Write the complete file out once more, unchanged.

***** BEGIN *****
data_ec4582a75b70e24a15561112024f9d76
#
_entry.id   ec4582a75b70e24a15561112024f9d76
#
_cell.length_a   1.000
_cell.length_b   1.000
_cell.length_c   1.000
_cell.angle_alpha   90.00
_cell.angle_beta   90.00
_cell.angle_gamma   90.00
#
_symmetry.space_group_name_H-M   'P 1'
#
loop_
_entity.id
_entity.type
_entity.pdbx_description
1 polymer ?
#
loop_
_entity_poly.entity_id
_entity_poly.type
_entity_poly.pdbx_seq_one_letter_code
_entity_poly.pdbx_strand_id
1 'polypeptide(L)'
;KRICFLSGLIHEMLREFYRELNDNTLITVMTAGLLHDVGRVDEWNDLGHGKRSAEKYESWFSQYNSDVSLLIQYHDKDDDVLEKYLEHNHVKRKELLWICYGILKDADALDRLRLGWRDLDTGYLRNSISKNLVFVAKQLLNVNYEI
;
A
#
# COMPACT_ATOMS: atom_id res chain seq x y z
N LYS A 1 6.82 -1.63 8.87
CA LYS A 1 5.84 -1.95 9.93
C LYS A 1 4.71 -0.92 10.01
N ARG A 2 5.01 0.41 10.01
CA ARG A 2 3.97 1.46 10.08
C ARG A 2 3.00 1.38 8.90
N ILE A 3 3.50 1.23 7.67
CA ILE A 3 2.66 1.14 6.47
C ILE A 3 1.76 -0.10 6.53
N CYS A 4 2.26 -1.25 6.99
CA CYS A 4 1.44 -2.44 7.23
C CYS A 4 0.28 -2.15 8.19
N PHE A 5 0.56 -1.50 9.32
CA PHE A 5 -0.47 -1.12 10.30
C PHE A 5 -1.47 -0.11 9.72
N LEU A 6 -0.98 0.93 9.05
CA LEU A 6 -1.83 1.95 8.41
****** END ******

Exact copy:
data_ec4582a75b70e24a15561112024f9d76
#
_entry.id   ec4582a75b70e24a15561112024f9d76
#
_cell.length_a   1.000
_cell.length_b   1.000
_cell.length_c   1.000
_cell.angle_alpha   90.00
_cell.angle_beta   90.00
_cell.angle_gamma   90.00
#
_symmetry.space_group_name_H-M   'P 1'
#
loop_
_entity.id
_entity.type
_entity.pdbx_description
1 polymer ?
#
loop_
_entity_poly.entity_id
_entity_poly.type
_entity_poly.pdbx_seq_one_letter_code
_entity_poly.pdbx_strand_id
1 'polypeptide(L)'
;KRICFLSGLIHEMLREFYRELNDNTLITVMTAGLLHDVGRVDEWNDLGHGKRSAEKYESWFSQYNSDVSLLIQYHDKDDDVLEKYLEHNHVKRKELLWICYGILKDADALDRLRLGWRDLDTGYLRNSISKNLVFVAKQLLNVNYEI
;
A
#
# COMPACT_ATOMS: atom_id res chain seq x y z
N LYS A 1 6.82 -1.63 8.87
CA LYS A 1 5.84 -1.95 9.93
C LYS A 1 4.71 -0.92 10.01
N ARG A 2 5.01 0.41 10.01
CA ARG A 2 3.97 1.46 10.08
C ARG A 2 3.00 1.38 8.90
N ILE A 3 3.50 1.23 7.67
CA ILE A 3 2.66 1.14 6.47
C ILE A 3 1.76 -0.10 6.53
N CYS A 4 2.26 -1.25 6.99
CA CYS A 4 1.44 -2.44 7.23
C CYS A 4 0.28 -2.15 8.19
N PHE A 5 0.56 -1.50 9.32
CA PHE A 5 -0.47 -1.12 10.30
C PHE A 5 -1.47 -0.11 9.72
N LEU A 6 -0.98 0.93 9.05
CA LEU A 6 -1.83 1.95 8.41